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JAMA Netw Open. 2019 Mar 1;2(3):e191938. doi: 10.1001/jamanetworkopen.2019.1938.

Twenty-Year Trends in Outcomes for Older Adults With Acute Myocardial Infarction in the United States.

Author information

1
Section of Cardiovascular Medicine, Department of Internal Medicine, Yale School of Medicine, New Haven, Connecticut.
2
Department of Health Policy and Management, Yale School of Public Health, New Haven, Connecticut.
3
Center for Outcomes Research and Evaluation, Yale-New Haven Hospital, New Haven, Connecticut.
4
Department of Health Care Policy, Harvard Medical School, Harvard T.H. Chan School of Public Health, Boston, Massachusetts.
5
Department of Biostatistics, Harvard T.H. Chan School of Public Health, Boston, Massachusetts.

Abstract

Importance:

Medicare and other organizations have focused on improving quality of care for patients with acute myocardial infarction (AMI) over the last 2 decades. However, there is no comprehensive perspective on the evolution of outcomes for AMI during that period, and it is unknown whether temporal changes varied by patient subgroup, hospital, or county.

Objective:

To provide a comprehensive evaluation of national trends in inpatient outcomes and costs of AMI during this period.

Design, Setting, and Participants:

This cohort study included analysis of data from a sample of 4 367 485 Medicare fee-for-service beneficiaries aged 65 years or older from January 1, 1995, through December 31, 2014, across 5680 hospitals in the United States. Analyses were conducted from January 15 to June 5, 2018.

Main Outcomes and Measures:

Thirty-day all-cause mortality at the patient, hospital, and county levels. Additional outcomes included 30-day all-cause readmissions; 1-year recurrent AMI; in-hospital mortality; length of hospital stay; 2014 Consumer Price Index-adjusted median Medicare inpatient payment per AMI discharge; and rates of catheterization, percutaneous coronary intervention, and coronary artery bypass graft surgery.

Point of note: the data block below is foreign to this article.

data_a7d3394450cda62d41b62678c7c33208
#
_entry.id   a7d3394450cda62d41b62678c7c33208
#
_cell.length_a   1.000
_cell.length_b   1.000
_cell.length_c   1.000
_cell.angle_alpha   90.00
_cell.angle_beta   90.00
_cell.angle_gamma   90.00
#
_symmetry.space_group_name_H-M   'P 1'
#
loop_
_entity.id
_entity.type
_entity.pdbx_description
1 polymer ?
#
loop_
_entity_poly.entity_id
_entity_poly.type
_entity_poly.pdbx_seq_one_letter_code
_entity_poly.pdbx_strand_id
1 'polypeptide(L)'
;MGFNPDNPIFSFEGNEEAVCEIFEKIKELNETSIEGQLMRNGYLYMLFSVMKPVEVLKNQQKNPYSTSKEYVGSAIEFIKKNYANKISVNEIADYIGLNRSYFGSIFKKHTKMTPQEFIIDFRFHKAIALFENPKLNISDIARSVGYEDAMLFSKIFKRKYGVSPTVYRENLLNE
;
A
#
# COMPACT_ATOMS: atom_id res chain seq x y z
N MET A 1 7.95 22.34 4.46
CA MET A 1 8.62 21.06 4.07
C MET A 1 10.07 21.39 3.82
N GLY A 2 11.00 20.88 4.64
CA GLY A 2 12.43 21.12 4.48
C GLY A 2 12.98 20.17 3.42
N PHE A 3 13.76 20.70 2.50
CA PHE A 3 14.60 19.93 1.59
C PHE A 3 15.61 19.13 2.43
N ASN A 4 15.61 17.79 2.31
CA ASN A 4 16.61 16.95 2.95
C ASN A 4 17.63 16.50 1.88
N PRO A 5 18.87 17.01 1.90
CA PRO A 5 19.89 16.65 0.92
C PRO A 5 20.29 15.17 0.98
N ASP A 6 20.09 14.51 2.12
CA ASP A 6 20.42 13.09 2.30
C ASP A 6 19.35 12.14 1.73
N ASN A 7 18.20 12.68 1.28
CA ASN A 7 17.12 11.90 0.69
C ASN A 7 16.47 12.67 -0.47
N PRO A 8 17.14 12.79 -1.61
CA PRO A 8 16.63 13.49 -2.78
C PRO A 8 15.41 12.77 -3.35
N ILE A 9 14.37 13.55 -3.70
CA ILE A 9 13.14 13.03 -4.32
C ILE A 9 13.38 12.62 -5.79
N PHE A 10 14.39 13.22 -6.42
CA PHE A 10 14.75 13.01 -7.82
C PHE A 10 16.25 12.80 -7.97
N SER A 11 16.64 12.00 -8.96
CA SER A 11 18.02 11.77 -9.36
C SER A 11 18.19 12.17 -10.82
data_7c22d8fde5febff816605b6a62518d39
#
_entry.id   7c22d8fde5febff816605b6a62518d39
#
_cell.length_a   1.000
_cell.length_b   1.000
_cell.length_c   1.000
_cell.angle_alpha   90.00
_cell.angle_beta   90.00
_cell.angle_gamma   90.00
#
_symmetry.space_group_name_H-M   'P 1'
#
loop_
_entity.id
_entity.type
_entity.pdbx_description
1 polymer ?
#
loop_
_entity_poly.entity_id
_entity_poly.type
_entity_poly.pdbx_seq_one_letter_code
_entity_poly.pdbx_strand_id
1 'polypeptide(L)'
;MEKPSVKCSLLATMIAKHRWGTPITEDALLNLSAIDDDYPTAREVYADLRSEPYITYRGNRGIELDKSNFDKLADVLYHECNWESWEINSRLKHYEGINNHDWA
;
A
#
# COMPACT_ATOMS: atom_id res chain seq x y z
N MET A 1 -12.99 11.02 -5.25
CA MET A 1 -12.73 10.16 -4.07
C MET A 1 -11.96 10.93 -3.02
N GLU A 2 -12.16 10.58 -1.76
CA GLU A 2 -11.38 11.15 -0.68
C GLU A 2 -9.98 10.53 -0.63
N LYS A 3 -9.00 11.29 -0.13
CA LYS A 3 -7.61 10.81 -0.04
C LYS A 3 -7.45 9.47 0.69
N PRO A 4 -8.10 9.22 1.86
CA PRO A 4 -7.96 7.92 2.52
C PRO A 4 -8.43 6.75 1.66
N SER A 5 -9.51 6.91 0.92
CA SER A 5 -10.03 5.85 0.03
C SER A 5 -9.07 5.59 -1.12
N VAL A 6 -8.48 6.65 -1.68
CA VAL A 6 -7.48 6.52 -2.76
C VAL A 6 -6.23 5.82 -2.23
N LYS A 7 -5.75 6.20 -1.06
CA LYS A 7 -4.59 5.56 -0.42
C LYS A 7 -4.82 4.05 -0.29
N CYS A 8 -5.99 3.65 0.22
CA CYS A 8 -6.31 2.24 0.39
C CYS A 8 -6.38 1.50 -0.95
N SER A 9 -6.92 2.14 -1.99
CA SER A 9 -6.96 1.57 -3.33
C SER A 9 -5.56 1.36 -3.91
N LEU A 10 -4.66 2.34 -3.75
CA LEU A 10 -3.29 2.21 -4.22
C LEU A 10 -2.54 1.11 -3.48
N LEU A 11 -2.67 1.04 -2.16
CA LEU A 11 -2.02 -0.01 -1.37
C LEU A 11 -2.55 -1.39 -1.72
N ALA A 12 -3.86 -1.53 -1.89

Results:

The cohort included 4 367 485 Medicare fee-for-service patients aged 65 years or older hospitalized for AMI during the study period. Between 1995 and 2014, the mean (SD) age of patients increased from 76.9 (7.2) to 78.2 (8.7) years, the percentage of female patients declined from 49.5% to 46.1%, the percentage of white patients declined from 91.0% to 86.2%, and the percentage of black patients increased from 5.9% to 8.0%. There were declines in AMI hospitalizations (914 to 566 per 100 000 beneficiary-years); 30-day mortality (20.0% to 12.4%; difference, 7.6 percentage points; 95% CI, 7.3-7.8 percentage points); 30-day all-cause readmissions (21.0% to 15.3%; difference, 5.7 percentage points; 95% CI, 5.4-6.0 percentage points); and 1-year recurrent AMI (7.1% to 5.1%; difference, 2.0 percentage points; 95% CI, 1.8-2.2 percentage points). There were increases in the 2014 Consumer Price Index-adjusted median (interquartile range) Medicare inpatient payment per AMI discharge ($9282 [$6969-$12 173] to $11 031 [$8099-$16 861]); 30-day inpatient catheterization (44.2% to 59.9%; difference, 15.7 percentage points; 95% CI, 15.4-16.0 percentage points); and inpatient percutaneous coronary intervention (18.8% to 43.3%; difference, 24.5 percentage points; 95% CI, 24.2-24.7 percentage points). Coronary artery bypass graft surgery rates decreased from 14.4% to 10.2% (difference, 4.2 percentage points; 95% CI, 3.9-4.3 percentage points). There was heterogeneity by hospital and county in the mortality changes over time.

Conclusions and Relevance:

This study shows marked improvements in short-term mortality and readmissions, with an increase in in-hospital procedures and payments, for the increasingly smaller number of Medicare beneficiaries with AMI.

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